Walk Dont Ride Image 2Just as Walk, Don’t Ride reflects on the blessings brought to our culture through certain people and events in the American Civil Rights Movement, it’s good to reflect on the blessings of the show itself. We played 20 performances in 15 different venues to over 3,200 people.

We received generous support from the Tennessee Arts Commission and numerous individual donors. Our small traveling company grew closer together in fellowship during rehearsals, performances, and long rides in the van.

Mostly, we connected with audiences. As Joe Jaynes, one of touring veterans, says,

“It’s been a joy to bring an important bit of history to life for middle school and high school students around East Tennessee for the past six weeks. Too much of the story of the fight for civil rights remains unknown or under-appreciated. I’m proud to have been part of The WordPlayers’ continuing efforts to educate and inspire through the Black History touring show.”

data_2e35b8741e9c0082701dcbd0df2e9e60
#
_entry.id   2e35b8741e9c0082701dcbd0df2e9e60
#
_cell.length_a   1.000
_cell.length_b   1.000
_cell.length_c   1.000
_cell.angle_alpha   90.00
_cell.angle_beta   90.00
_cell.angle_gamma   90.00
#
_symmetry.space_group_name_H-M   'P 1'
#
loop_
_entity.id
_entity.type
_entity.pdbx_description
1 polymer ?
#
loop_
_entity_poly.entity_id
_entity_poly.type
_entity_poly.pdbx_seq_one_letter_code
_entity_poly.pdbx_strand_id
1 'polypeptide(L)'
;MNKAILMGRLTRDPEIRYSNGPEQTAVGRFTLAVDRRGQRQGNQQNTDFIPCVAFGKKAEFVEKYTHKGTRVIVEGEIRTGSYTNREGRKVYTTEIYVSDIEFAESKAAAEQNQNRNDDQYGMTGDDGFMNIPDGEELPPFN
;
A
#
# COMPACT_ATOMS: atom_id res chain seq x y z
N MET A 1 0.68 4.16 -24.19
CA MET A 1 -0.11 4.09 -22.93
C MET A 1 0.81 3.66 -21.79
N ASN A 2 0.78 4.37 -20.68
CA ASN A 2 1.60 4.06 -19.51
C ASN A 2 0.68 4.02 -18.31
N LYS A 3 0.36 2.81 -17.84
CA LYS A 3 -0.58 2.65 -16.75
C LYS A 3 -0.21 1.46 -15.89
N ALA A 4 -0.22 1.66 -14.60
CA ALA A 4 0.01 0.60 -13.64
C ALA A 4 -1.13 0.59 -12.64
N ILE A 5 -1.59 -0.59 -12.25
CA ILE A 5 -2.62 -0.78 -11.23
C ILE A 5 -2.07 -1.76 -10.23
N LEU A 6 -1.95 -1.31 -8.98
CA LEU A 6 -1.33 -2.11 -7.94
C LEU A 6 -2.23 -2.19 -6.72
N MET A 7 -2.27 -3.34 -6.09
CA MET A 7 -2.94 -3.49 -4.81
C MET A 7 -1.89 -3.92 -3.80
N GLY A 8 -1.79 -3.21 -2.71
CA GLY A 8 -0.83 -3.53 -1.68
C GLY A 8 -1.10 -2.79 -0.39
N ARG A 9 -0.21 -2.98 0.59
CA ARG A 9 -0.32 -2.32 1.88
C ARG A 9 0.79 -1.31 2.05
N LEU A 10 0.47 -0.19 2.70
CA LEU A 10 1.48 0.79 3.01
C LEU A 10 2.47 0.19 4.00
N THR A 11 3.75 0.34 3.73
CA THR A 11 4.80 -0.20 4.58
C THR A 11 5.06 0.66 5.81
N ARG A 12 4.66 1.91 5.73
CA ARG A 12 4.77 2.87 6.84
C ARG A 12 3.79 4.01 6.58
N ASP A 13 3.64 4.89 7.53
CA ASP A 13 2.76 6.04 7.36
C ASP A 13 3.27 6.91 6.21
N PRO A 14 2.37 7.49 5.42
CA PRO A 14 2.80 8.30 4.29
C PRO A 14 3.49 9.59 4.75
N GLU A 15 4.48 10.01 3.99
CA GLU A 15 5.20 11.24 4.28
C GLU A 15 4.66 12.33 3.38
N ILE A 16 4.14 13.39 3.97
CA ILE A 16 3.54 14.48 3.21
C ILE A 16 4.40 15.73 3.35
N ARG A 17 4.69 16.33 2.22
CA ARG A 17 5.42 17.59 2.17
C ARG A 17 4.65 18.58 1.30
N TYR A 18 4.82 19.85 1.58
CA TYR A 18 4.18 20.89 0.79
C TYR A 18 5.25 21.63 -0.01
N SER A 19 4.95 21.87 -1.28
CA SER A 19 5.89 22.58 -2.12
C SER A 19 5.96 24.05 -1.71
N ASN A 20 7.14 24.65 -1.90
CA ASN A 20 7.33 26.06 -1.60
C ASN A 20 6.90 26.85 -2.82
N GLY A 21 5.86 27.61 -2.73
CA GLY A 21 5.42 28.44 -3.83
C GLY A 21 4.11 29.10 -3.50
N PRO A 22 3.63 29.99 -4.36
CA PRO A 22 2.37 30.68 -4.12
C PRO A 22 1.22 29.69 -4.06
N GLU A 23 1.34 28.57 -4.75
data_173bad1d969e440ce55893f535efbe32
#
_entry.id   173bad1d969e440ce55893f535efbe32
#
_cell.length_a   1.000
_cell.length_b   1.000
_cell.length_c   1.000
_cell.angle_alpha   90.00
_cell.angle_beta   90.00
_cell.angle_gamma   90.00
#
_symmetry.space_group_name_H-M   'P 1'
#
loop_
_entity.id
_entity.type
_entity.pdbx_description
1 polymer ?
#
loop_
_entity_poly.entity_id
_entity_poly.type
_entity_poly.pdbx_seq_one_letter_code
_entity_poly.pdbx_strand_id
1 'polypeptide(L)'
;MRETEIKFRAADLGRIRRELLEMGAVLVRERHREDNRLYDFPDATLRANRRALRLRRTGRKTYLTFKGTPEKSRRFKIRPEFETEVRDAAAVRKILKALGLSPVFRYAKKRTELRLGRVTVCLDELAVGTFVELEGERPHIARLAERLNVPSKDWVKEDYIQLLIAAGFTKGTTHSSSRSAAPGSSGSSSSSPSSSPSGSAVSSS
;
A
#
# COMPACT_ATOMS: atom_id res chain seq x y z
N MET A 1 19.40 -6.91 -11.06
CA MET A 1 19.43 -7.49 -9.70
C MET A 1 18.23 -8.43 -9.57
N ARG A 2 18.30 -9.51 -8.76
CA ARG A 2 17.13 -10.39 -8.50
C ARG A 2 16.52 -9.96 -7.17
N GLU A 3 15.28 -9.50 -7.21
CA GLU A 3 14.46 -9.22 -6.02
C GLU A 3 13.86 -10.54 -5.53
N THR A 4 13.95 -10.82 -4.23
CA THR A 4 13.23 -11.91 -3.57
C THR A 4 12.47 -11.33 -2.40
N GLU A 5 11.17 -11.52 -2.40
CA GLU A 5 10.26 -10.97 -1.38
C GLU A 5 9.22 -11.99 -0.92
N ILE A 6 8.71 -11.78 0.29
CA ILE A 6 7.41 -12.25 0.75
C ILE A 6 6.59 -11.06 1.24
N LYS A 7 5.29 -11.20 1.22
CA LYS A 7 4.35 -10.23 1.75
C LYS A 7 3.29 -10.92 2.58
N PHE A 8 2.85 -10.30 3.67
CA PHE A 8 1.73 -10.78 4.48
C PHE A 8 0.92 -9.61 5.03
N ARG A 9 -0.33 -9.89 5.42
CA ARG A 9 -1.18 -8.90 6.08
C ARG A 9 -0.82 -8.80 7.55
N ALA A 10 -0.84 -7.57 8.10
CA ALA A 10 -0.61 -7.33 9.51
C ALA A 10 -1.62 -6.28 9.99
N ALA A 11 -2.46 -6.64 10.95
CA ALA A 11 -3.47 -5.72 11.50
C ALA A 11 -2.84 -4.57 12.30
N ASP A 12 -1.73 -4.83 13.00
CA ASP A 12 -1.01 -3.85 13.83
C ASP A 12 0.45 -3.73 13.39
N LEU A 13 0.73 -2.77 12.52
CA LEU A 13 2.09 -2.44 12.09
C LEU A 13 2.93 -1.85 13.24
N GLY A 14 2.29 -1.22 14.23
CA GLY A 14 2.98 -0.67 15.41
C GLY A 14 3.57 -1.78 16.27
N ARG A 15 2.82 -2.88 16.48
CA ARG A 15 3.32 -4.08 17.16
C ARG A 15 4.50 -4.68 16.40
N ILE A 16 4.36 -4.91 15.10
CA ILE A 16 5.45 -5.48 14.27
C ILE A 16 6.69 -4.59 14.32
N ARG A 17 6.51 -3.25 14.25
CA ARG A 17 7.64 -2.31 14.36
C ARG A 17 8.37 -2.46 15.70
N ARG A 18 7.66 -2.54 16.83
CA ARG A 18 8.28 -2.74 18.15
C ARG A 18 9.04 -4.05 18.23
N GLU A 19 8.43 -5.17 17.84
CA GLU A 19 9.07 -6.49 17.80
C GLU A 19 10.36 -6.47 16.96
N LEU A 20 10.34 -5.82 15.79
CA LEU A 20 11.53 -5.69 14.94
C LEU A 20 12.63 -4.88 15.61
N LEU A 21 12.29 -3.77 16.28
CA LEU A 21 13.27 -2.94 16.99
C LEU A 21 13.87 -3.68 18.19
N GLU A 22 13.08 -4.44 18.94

Gayle Greene’s reflects,

Many great memories and blessings from being part of the “Walk Don’t Ride” tour! Such a privilege to bring the message of freedom and hope to so many people! One of my favorite things was when we were able to have Q & A with the kids after a performance… Never knew what they were going to ask!”

God has directed The WordPlayers to use theatre to minister to many different people in many different venues with many different kinds of plays. None has been more rewarding than this year’s version of Walk, Don’t Ride.

Besides my gratitude to the Lord, I’m so grateful to Kelle, LaKeta, Gayle, Dominic, Joe, and Jeni, our intrepid band of touring artists. I’m so grateful to the administrators and teachers who booked the show. I’m so grateful to all of our supporters. And I’m so grateful to Dr. King, Mrs. Parks, and all the courageous participants in the Civil Rights Movement who brought greater justice to America.

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